Book Review
The Rescue Effect:

The Key to Saving Life on Earth

by Michael Mehta Webster, Ph.D.
The future is still bright but don't let that turn you away!

After a lifetime of work in ecology, biodiversity conservation and philanthropy across the globe, zoologist and professor Michael Mehta Webster shares with us his first book, The Rescue Effect: The Key to Saving Life on Earth.

It was a great pleasure to read this book by my former mentor and colleague. It only took me three days to finish! We met in the Bay Area over a decade ago while I was working in wildlife conservation and human rights at nonprofits in Rwanda and the Amazon.

I asked Michael if he coined the term "The Rescue Effect" and he informed me no and that the term was coined in the 1970's. At that time it was used to describe demographic rescue and overtime people stopped using it and just called the phenomenon 'demographic rescue'. Here Michael clearly and thoroughly uses his life's work in research and programmatic field work using real life cases that you probably haven't heard of to describe several types of "rescue effects" including demographic, genetics, evolutionary and phenotypic. I myself was very pleased to have had the privilege to visit and work with some the extraordinary colleagues mentioned in the book, specifically his case study in Honduras while he was working as the CEO of Coral Reef Alliance. See below our first One Health Productions film on the small locally launched and run Roatan Marine Park. I highly recommend checking them out as both Michael and myself can vouch for the remarkable staff and work. They also serve as a great positive example on community-based conservation that has and is succeeding. After our visit in 2015 our colleagues at Mongabay published their work here so that their community-based model could be seen and replicated across the globe in various types of ecosystems:

Photographs by Michael Mehta Webster, East Africa
Photograph:s by Michael Mehta Webster, India
Photographs by Michael Mehta Webster, Cozumel, Carribean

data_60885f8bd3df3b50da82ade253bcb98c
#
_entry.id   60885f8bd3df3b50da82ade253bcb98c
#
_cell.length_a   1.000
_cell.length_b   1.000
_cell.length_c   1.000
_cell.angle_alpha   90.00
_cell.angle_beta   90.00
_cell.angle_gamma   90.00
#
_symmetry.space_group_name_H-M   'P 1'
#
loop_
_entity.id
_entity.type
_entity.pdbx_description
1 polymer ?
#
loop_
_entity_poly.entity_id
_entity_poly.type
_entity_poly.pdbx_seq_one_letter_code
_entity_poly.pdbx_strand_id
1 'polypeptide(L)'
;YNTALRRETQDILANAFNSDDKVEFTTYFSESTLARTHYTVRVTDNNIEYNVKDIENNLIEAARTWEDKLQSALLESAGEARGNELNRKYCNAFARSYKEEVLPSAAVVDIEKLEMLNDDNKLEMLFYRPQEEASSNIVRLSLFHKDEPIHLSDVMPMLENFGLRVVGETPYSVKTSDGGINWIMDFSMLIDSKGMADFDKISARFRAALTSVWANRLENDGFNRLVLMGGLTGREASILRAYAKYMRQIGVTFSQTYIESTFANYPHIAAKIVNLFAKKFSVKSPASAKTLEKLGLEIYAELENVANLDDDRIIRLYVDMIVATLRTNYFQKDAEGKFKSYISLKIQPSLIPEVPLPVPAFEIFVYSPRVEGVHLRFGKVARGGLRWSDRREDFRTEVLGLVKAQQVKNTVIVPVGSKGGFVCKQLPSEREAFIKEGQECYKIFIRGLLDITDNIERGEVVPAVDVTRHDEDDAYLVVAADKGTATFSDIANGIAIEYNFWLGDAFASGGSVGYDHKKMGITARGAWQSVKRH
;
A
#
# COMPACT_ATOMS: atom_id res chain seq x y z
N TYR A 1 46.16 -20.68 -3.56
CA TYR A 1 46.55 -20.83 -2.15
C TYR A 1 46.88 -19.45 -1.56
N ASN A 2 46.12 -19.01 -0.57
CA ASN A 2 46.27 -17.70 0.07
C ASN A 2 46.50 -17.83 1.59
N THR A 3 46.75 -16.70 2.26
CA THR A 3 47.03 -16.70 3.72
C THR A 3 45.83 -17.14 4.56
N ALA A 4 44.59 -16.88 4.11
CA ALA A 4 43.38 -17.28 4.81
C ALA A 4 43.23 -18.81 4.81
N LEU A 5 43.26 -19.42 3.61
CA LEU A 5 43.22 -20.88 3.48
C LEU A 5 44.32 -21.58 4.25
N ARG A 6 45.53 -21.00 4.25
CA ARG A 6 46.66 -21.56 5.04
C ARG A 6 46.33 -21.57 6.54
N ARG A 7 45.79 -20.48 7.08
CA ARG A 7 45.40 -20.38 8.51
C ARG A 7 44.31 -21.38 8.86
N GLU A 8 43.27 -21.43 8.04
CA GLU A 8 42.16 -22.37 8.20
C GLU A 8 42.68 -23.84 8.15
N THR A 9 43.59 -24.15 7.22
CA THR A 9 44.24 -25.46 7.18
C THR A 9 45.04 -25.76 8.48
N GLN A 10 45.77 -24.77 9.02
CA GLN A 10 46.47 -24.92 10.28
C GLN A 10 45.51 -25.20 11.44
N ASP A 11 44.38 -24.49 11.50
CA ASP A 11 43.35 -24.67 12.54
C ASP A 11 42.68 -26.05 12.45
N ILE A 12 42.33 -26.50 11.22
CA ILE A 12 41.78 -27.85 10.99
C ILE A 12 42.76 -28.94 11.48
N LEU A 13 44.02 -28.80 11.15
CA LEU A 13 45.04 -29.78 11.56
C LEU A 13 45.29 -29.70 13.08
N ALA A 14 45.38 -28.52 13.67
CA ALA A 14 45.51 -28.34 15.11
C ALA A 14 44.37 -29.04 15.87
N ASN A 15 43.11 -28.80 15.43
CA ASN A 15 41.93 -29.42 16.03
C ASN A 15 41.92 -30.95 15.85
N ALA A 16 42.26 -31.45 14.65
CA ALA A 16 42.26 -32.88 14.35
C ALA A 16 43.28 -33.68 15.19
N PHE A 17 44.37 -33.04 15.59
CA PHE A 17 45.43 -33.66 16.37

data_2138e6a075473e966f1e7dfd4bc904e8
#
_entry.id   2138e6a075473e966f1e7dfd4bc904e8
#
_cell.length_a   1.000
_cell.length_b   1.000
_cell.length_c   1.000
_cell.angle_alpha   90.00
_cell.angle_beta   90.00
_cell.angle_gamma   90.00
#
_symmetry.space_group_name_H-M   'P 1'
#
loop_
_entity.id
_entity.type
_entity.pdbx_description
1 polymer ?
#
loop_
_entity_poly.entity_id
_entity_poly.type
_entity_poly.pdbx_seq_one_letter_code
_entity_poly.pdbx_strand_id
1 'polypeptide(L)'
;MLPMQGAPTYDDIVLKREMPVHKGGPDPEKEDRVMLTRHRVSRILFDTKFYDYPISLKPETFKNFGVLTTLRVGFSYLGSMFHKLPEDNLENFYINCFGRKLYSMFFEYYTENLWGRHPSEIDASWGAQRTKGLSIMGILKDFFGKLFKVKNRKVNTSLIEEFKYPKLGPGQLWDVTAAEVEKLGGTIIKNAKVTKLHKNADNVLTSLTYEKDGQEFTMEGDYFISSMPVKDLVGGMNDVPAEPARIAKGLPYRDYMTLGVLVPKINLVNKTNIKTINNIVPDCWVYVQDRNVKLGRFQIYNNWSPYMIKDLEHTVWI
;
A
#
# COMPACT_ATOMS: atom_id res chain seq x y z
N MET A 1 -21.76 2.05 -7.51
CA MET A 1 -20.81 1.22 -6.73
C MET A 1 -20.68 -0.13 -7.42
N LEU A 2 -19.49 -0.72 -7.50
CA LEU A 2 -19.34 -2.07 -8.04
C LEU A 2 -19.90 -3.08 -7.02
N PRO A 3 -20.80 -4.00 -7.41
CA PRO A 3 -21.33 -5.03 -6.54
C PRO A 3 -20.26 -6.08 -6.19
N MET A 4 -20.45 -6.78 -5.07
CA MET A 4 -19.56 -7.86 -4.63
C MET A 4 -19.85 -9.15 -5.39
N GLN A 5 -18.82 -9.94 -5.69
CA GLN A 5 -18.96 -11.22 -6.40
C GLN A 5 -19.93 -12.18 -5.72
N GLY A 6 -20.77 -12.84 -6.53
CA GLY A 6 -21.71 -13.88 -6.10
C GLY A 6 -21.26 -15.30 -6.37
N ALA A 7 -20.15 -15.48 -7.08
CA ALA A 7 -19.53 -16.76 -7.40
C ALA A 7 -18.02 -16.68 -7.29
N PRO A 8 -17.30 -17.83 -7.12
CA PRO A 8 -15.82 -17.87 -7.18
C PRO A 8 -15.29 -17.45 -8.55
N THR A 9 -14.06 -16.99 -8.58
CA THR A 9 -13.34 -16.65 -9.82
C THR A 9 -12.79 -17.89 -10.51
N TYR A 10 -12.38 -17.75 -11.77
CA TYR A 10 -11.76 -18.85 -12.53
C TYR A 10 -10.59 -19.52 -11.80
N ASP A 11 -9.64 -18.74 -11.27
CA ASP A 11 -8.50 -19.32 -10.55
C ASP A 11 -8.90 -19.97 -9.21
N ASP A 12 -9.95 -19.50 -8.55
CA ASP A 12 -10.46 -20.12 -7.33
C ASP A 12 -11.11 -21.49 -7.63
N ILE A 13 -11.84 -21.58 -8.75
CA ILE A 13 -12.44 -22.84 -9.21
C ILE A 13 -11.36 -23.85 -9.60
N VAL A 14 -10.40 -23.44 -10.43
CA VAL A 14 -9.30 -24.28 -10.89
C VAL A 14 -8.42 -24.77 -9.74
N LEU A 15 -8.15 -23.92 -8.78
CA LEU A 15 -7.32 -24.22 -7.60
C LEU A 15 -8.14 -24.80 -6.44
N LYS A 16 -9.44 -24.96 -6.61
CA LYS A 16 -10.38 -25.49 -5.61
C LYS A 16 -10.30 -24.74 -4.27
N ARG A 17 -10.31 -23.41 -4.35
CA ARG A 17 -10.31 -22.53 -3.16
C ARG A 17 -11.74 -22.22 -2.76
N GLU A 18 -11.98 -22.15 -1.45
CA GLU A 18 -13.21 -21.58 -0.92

"An optimistic view…Socially conscious readers wanting to avoid doomsday environmental messaging will likely appreciate this one." —Library Journal

Photograph by Allison Carden Hanes
Parque Nacional Jeanette Kawas, Honduras
Photographs by Allison Carden Hanes, Roatan, Honduras
Since 2005, RMP has protected Roatan's reefs and ecosystems. RMP is a community based, nonprofit organization dedicated to the conservation of Roatan's protected marine and coastal area including all of its flora, fauna, physical and biological characteristics and phenomena, and historical and cultural resources. Their efforts are accomplished through a broad range of programs and resources, none of which would be possible without the support of the local community, partners, and donors. RMP's mission is to inspire, educate, and empower communities and visitors to conserve and protect marine environments for the benefit of all. Their vision is to promote healthy marine environments on the Bay Islands and thriving communities now and into the future.
Roatan Marine Park
Roatán, Honduras
"The Rescue Effect is an antidote to the paralyzing sense of helplessness that can overwhelm us when we face up to the stark realities of the interlinked biodiversity and climate crises. It offers a hopeful reminder of nature's powerful capacity to adapt, but also forces us to take ownership of the increasingly uncomfortable choices we may need to make as we continue to push nature toward the limits of what it can do on its own." —Aileen Lee, chief program officer, Environmental Conservation, at the Gordon and Betty Moore Foundation